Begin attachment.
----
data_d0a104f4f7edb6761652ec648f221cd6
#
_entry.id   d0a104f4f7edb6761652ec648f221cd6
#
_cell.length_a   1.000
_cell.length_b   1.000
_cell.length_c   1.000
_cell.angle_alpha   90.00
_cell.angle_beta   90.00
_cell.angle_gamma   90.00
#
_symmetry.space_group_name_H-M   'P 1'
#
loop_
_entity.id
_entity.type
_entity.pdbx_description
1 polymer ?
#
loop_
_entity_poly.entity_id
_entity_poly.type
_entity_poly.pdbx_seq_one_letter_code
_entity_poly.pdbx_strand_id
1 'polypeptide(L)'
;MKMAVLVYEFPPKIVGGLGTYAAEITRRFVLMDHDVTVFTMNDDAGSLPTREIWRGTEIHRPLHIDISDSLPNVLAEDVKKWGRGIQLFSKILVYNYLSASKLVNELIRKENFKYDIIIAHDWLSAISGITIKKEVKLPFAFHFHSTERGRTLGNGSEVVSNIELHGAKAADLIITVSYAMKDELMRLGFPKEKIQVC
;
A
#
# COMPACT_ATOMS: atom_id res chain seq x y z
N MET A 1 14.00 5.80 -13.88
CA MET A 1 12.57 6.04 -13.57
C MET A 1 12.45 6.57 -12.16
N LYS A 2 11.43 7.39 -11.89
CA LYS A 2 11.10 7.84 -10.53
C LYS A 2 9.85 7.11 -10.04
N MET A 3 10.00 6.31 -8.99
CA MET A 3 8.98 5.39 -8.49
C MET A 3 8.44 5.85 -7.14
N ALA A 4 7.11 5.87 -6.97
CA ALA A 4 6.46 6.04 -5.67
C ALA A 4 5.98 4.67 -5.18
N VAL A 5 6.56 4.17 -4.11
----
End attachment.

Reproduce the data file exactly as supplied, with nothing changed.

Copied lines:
data_d0a104f4f7edb6761652ec648f221cd6
#
_entry.id   d0a104f4f7edb6761652ec648f221cd6
#
_cell.length_a   1.000
_cell.length_b   1.000
_cell.length_c   1.000
_cell.angle_alpha   90.00
_cell.angle_beta   90.00
_cell.angle_gamma   90.00
#
_symmetry.space_group_name_H-M   'P 1'
#
loop_
_entity.id
_entity.type
_entity.pdbx_description
1 polymer ?
#
loop_
_entity_poly.entity_id
_entity_poly.type
_entity_poly.pdbx_seq_one_letter_code
_entity_poly.pdbx_strand_id
1 'polypeptide(L)'
;MKMAVLVYEFPPKIVGGLGTYAAEITRRFVLMDHDVTVFTMNDDAGSLPTREIWRGTEIHRPLHIDISDSLPNVLAEDVKKWGRGIQLFSKILVYNYLSASKLVNELIRKENFKYDIIIAHDWLSAISGITIKKEVKLPFAFHFHSTERGRTLGNGSEVVSNIELHGAKAADLIITVSYAMKDELMRLGFPKEKIQVC
;
A
#
# COMPACT_ATOMS: atom_id res chain seq x y z
N MET A 1 14.00 5.80 -13.88
CA MET A 1 12.57 6.04 -13.57
C MET A 1 12.45 6.57 -12.16
N LYS A 2 11.43 7.39 -11.89
CA LYS A 2 11.10 7.84 -10.53
C LYS A 2 9.85 7.11 -10.04
N MET A 3 10.00 6.31 -8.99
CA MET A 3 8.98 5.39 -8.49
C MET A 3 8.44 5.85 -7.14
N ALA A 4 7.11 5.87 -6.97
CA ALA A 4 6.46 6.04 -5.67
C ALA A 4 5.98 4.67 -5.18
N VAL A 5 6.56 4.17 -4.11